She carried on Miss Riddell's work among the patients. She had been educated in Switzerland, which was traditional among the British high society of her day.
After coming to Japan she worked for 27 years in Kagoshima, Saitama, Ibaragi, and Iwate Prefectures until she came to work for her aunt in 1932.
Miss Riddell was a tall dignified and brave woman, as opposed to Miss Wright, who was a small, neat woman with an everlasting smile. Miss Wright always seemed to be walking behind Miss Riddell, who was the more outgoing and active of the two. Nevertheless, since the patients had called Miss Riddell mother, she humbled herself by asking them to call her mother-in-law, because she loved them just as much as Miss. Riddell had.
In 1940 international tension became stronger and the British and American people who were living in Japan at the time, even those at the hospital, were sometimes considered spies. Tension became so severe that plainclothesmen sometimes stayed overnight. British and Americans at the hospital were allowed to converse with patients, but only in the presence of a policeman and conversations could only be held in Japanese. When the manager of the hospital was put into prison, Miss Wright wrote to influential Christians in Kumamoto saying, "Please ask the police to release the manager and put me into prison instead."
On February 3, 1941, the 9th anniversary of Miss Riddell's death, Miss Wright had to close the hospital, after 47 years of operation. The grounds and building, together with a fund, were contributed to the Leprosy Prevention Association. The 59 patients were to be sent to the Kyushu Sanitarium. As they were departing for the sanitarium, Miss Wright said good by to each of them, put shawls on the disabled patients, and bowed saying, "I'm sorry! I'm so sorry! Take care of yourselves."
In April of the same year, just as Miss Wright was to leave for Australia, she received a comforting telegram from Her Imperial Majesty, the Empress Dowager. Though at the time it seemed that it would be impossible for her to return to Japan, she was able to do so in 1948. After her return, Miss Wright continued to look after the children of those whose parents had contracted Hansen's disease, and spent hours in prayer for the parients who had gone away. Two years later Miss Wright went to heaven in peace.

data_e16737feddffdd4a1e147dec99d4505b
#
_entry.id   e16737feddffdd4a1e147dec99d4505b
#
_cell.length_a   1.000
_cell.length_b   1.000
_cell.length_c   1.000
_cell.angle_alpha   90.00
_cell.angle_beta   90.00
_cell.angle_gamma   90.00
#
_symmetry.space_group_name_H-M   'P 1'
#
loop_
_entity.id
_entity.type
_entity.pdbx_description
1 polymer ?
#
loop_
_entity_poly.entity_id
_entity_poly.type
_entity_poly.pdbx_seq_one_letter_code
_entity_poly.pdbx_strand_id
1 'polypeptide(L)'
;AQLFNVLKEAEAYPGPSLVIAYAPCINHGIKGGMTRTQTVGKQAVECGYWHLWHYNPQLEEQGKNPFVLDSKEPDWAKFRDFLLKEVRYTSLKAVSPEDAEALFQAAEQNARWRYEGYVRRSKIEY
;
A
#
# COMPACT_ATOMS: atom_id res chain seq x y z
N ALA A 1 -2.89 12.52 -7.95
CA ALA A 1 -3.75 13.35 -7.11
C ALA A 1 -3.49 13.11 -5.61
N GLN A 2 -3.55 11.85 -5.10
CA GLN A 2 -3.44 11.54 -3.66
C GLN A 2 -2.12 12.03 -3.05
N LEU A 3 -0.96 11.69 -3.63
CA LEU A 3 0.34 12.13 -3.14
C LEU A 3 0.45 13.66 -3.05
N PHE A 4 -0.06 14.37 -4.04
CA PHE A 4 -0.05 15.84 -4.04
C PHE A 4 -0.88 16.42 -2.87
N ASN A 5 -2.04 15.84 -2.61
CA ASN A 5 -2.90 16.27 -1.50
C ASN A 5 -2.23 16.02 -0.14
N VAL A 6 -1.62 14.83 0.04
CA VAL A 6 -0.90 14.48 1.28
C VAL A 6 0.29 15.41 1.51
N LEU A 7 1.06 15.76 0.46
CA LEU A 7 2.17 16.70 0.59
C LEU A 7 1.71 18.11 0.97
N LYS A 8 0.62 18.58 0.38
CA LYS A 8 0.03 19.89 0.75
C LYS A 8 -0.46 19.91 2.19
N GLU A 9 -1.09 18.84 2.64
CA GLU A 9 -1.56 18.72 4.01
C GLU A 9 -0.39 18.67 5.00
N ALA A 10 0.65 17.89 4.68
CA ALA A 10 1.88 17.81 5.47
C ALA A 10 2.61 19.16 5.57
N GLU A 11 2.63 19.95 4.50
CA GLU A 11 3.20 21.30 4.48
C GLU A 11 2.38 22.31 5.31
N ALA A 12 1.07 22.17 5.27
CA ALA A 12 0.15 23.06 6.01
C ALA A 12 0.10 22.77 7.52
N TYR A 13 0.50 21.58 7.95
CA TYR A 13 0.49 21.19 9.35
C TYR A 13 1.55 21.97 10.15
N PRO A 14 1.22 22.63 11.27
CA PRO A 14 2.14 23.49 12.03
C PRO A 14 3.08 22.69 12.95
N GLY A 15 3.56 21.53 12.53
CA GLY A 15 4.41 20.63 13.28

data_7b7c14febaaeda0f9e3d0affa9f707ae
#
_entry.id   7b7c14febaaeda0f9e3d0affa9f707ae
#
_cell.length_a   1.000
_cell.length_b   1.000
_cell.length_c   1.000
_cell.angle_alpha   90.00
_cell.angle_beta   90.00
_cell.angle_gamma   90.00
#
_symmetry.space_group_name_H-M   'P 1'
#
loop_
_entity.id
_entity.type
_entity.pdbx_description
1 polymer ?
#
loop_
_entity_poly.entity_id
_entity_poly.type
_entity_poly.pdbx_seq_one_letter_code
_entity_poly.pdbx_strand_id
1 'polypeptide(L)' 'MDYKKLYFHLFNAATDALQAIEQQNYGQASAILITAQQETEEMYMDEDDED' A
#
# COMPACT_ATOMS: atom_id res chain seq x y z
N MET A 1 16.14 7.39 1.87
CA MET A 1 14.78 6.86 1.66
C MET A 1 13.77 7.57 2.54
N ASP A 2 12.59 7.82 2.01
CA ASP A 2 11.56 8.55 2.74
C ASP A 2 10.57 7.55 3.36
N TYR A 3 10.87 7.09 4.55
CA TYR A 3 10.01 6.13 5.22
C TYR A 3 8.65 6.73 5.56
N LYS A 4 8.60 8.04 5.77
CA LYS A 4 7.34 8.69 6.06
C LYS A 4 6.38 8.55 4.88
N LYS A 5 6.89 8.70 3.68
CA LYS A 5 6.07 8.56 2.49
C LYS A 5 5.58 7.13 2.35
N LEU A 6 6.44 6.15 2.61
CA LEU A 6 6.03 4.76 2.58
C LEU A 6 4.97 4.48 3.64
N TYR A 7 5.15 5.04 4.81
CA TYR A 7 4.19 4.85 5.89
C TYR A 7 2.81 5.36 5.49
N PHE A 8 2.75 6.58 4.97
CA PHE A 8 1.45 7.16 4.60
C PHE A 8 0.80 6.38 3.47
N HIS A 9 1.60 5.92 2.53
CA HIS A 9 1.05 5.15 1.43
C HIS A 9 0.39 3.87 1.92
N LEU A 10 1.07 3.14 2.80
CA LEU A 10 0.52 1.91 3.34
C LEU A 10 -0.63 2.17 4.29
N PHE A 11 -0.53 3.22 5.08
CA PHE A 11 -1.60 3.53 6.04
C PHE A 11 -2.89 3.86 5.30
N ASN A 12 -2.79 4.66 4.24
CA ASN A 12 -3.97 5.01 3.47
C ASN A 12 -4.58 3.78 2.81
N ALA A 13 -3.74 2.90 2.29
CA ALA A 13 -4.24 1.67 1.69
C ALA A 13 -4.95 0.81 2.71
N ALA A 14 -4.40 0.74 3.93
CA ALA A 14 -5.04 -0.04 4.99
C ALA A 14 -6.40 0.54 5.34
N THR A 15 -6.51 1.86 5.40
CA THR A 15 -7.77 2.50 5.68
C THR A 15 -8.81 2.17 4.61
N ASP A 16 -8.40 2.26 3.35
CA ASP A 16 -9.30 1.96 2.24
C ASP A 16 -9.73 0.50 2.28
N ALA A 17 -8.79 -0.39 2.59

The work of Miss Ridell and Miss Wright's Old People's Home is currently carried on by the Tofu Association. It no longer has the feeling of the Kumamoto Hospital for the Resurrection of Hope, partly because the eucalyptus which inspired the patients and after which they named their published collection of poems, fell down one day and had to be removed. The chapel of Kourin Church was overridden by termites and had to be taken to pieces. A memorial chapel has been built, however, and contains some of the pieces taken from the original Kourin Church building. It also houses many articles left by these two brave women, which serve to remind visitors of their pioneering work.
The building which served as a research center for the hospital and later its offices and Miss Wright's apartment, was remodeled to become the Riddell & Wright Memorial Museum. It was contributed to the City of Kumamoto, which manages it and exhibits all of the articles left by these two medical missionaries. It is a place to research about the history of their work.